Since Halloween is coming, it’s time for horror movies.
Last week’s entrant, “It,” comes from a very popular, very long Stephen King novel that previously had been made into a 1990 television miniseries.
The “It” story is set in Derry, Maine, a lovely town but one where seven young teenagers, known as the Losers Club, are bullied for various reasons — speaking with a lisp, being pudgy, seeming sickly, being Jewish or, in the case of the token girl, being a slut when her actual problem is an abusive father. The Losers are the targets of several older boys who might have been called greasers or stoners in the film’s late-80s milieu.
There is another problem in Derry: a shape-shifting clown named Pennywise who lives in the city’s sewer system. He grabs and presumably kills a boy named Georgie, the younger brother of one of the Losers. Later on, an older boy disappears.
As the plot unfolds, we learn that Derry has had similar problems before. The Losers — some brave, some wisecracking, all loyal — try to learn what happened to Georgie and what is happening in their town. The theme of the story is that the Losers must work together and protect each other. The conclusion hints very, very, very strongly that a sequel will be released in the next year or so.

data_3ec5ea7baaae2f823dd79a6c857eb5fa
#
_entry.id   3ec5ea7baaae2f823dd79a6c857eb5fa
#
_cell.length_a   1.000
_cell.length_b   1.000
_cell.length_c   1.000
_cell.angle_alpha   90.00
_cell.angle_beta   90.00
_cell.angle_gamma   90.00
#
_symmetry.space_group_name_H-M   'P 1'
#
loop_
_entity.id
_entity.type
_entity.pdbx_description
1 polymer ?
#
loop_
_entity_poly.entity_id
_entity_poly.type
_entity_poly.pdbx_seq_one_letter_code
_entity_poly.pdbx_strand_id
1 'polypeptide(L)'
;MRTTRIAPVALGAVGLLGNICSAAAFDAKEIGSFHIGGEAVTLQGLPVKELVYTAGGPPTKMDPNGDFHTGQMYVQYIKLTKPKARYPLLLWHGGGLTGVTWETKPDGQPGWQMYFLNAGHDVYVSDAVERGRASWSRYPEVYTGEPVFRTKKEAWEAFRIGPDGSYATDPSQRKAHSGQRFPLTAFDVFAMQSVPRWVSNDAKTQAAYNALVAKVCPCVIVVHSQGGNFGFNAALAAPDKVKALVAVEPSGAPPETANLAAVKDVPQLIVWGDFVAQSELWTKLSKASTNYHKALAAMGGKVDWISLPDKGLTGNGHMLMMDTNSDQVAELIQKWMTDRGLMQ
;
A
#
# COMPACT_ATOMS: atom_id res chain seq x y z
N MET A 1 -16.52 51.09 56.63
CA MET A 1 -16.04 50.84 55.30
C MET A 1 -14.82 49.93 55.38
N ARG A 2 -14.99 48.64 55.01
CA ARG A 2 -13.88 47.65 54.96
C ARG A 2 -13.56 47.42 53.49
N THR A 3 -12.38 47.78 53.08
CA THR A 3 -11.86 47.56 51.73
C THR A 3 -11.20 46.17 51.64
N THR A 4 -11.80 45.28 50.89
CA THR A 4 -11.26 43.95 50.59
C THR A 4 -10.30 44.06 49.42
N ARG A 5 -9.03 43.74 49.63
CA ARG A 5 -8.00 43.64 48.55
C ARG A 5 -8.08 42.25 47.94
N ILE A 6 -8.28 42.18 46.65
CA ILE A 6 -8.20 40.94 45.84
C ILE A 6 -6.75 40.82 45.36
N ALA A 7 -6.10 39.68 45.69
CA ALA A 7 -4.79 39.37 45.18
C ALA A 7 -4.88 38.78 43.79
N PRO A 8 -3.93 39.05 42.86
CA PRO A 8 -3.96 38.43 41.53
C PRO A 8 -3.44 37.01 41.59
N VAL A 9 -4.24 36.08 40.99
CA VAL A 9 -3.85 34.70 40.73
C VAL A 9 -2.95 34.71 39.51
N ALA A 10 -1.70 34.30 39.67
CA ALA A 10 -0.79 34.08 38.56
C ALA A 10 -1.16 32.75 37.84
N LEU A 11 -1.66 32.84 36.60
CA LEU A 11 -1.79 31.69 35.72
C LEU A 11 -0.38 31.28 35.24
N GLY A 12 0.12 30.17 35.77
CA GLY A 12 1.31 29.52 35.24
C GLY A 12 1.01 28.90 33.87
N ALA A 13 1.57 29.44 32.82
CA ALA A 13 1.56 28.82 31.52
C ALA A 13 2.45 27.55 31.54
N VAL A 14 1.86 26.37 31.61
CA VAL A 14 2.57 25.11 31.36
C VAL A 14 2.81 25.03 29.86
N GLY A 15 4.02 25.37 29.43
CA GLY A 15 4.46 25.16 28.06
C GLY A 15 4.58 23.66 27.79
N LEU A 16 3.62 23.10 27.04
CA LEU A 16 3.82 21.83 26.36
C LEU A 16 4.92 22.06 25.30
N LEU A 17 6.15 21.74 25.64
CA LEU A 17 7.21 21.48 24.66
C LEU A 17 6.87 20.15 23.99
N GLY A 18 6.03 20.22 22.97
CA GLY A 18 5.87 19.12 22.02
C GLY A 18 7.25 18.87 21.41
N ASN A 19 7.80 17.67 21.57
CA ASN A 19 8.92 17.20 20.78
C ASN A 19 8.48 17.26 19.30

That said, the film is only pretty good. The young actors are believable, and their personal fears are exposed well in their encounters with Pennywise. Still, the pacing is uneven and the narrative consists mostly of one scary meetup with the clown after another. Also missing is even a flimsy hint of a backstory to explain why a murderous clown has come after Derry and its children. Presumably this is a matter to be taken up in the sequel.
What is remarkable is that the “It” opening weekend domestic gross approached $120 million, trouncing recent genre-breakers like “Wonder Woman” ($103 million) and “Dunkirk ($50 million), and doing so when many of the theaters in Houston and Florida were closed.
In fact, movie ticket sales were much lower this summer than in 2016. Some in Hollywood want to blame the messenger, i.e., the rottentomatoes website, for advising people when new film releases weren’t all that good. A more credible theory, and one I prefer, is that people finally are getting tired of formulaic superhero movies, grossout buddy comedies and three- to eight-quel films with the same old characters and not much new in the way of plots.
Maybe a bunch of the people who have bought 350 million copies of Stephen King books were ready for something different, like “It.”